Neighbourhoods fighting apartment buildings are alienating people — especially the young.
Toronto has a grudge against apartments, a sentiment expressed in various ways.
A few weeks ago, a group in Parkdale held a public meeting on development in their community and invited speakers from other neighbourhoods to share knowledge on how to influence good development.
The Byzantine planning process is difficult to negotiate, so sharing knowledge is critical to being effective.
Good design, affordability and community amenities are all part of what people want.
The problem is the way this wellmeaning group and countless other local campaigns are positioned. This particular one focused on the “900 luxury units” coming to the area. That’s an incredible way to refer to the tiny units that are most condos built in Toronto today, hardly “luxury.”
Making it even more remarkable is some of the invited speakers were single-family homeowners.
So warped are perceptions in Toronto that even progressive folks consider tiny condo apartments, the first rung of the property ladder that people claw their way into, as “luxury,” but homes in the million dollar range or more are somehow not.
There’s also a perception that those homeowners “contribute” to the neighbourhood and, in this case, the 900 apartment dwellers somehow wouldn’t.
To be sure, owning a house in Toronto is also a feat of economic gymnastics for many people.
“The bank owns my house” is a frequently heard phrase and the state of being “house poor” is common. It isn’t easy.
But this damaging way of looking at how we live, when the single family home is valorised so passionately, ultimately means much of the city is nearly impossible to get into unless you can afford a house.
Sean Galbraith, an urban planner, shared a revealing map on social media last week that he created by pulling information from Toronto’s open data sets.
Though the phrase “ugh, more condos” is a pan-Toronto rallying cry, the map shows that such things are actually allowed in relatively few parts of the city.
“I think that it reveals the problem with essentially using a 40-year-old zoning bylaw, albeit updated,” he says. “It is still a product of outmoded, decades-old ideas about sep- aration of uses and it rigidly enforces Official Plan policies that strongly discourage doing something different, even if compatible, in neighbourhoods.”
The map highlights the vast parts of Toronto where only single detached homes are permitted and a smaller area where semi-detached are allowed.
“I have residential clients who would like to do duplexes and triplexes, but are stymied because of zoning or development and parkland charges, making them unaffordable,” Galbraith says.
“As a result, neighbourhoods with declining populations are robbed of the opportunity to have new neighbours, people who will spend money in local shops.”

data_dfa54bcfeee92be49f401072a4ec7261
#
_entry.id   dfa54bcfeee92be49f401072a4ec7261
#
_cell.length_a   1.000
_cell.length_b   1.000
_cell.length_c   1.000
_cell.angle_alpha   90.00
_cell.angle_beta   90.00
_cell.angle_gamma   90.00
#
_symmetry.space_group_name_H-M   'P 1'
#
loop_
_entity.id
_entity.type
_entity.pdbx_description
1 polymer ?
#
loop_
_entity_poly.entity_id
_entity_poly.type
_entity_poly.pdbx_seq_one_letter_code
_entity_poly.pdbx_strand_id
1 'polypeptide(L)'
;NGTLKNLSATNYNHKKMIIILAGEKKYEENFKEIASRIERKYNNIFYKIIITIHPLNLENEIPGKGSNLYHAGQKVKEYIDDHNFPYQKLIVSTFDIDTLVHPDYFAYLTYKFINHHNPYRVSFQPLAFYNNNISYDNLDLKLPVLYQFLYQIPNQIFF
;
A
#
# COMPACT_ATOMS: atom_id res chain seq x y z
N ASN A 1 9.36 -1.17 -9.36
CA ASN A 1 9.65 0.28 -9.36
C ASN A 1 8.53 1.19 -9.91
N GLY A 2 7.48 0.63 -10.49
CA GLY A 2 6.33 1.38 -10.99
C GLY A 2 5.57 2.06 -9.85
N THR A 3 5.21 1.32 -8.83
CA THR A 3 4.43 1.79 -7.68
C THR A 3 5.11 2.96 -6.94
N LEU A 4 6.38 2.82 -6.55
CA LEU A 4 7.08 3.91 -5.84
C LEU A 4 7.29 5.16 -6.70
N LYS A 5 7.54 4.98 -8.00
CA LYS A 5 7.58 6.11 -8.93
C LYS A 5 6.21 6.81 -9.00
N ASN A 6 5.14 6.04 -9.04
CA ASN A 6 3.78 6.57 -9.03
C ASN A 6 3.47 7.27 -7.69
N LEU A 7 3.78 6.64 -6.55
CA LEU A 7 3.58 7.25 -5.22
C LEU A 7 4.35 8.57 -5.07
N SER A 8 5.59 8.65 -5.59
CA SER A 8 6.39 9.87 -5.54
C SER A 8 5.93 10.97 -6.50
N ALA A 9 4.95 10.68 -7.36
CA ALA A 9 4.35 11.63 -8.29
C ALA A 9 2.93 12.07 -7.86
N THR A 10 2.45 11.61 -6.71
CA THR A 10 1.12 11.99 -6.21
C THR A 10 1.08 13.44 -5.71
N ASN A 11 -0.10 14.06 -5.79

Couple this with ratepayer and historical preservation groups in places where mixed-use infill is allowed, but who loudly oppose not just six, eight or 10 storey mid-rises on main streets, but nearly every attempt at gentle density inside neighbourhoods.
In the old city of Toronto such groups have opposed townhouses, basement apartments, lot splitting and duplex creation.
This tactic may appeal to those already in, but it alienates everybody else, especially younger people.
Is kicking the ladder out once you’re in really the Toronto way?
The anti-apartment sentiment has sadly been strong in Toronto for a long time. The old city of Toronto long-resisted apartments and today lacks the wealth of 1920s “walk ups” other cities enjoy.
Streets that do have them were often in former municipalities, such as Vaughan Rd. north of St. Clair Ave., in what was the old city of York, and on nearby Lonsdale Rd. that was located in the Village of Forest Hill until a 1967 amalgamation with Toronto. These are both good apartment streets, but they’re rare.
Today, amalgamated Toronto needs hundreds more of these kinds of apartment buildings, especially rental and affordable units, but the restrictions, both official and community led, result in tremendous pressure placed on the places that do permit apartment growth, such as Liberty Village, where they tend to sprout up quite high.
Liberty Village is often vilified by people in single-family homes as being a “slum in the making,” but it’s one of Toronto’s hero neighbourhoods, helping the city live up to its self-congratulatory “You Belong Here” motto while it whispers, “stay out.”
The stakes are high. Old Toronto missed out on building apartments when it could and now we’ve conspired to make apartment living a bad thing in much of the city.
Don’t like tall buildings? Then fight for density to be spread across the city. Inclusive ratepayer and historical preservation groups that do this will be the new civic heroes.
“Everyone complains about tall towers downtown and everyone wants midrise, but part of the problem is an inability to unlock additional small-scale intensification in existing neighbourhoods,” Galbraith says. “Affordable housing is always a hot-button issue and combined with both the inability to create and resistance to infill, I think the answer is obvious: we should provide more smaller scale housing options everywhere in the city.” Shawn Micallef writes every Saturday about where and how we live in the GTA. Wander the streets with him on Twitter @shawnmicallef
“Everyone complains about tall towers downtown and everyone wants midrise, but part of the problem is an inability to unlock additional small-scale intensification in existing neighbourhoods.” SEAN GALBRAITH URBAN PLANNER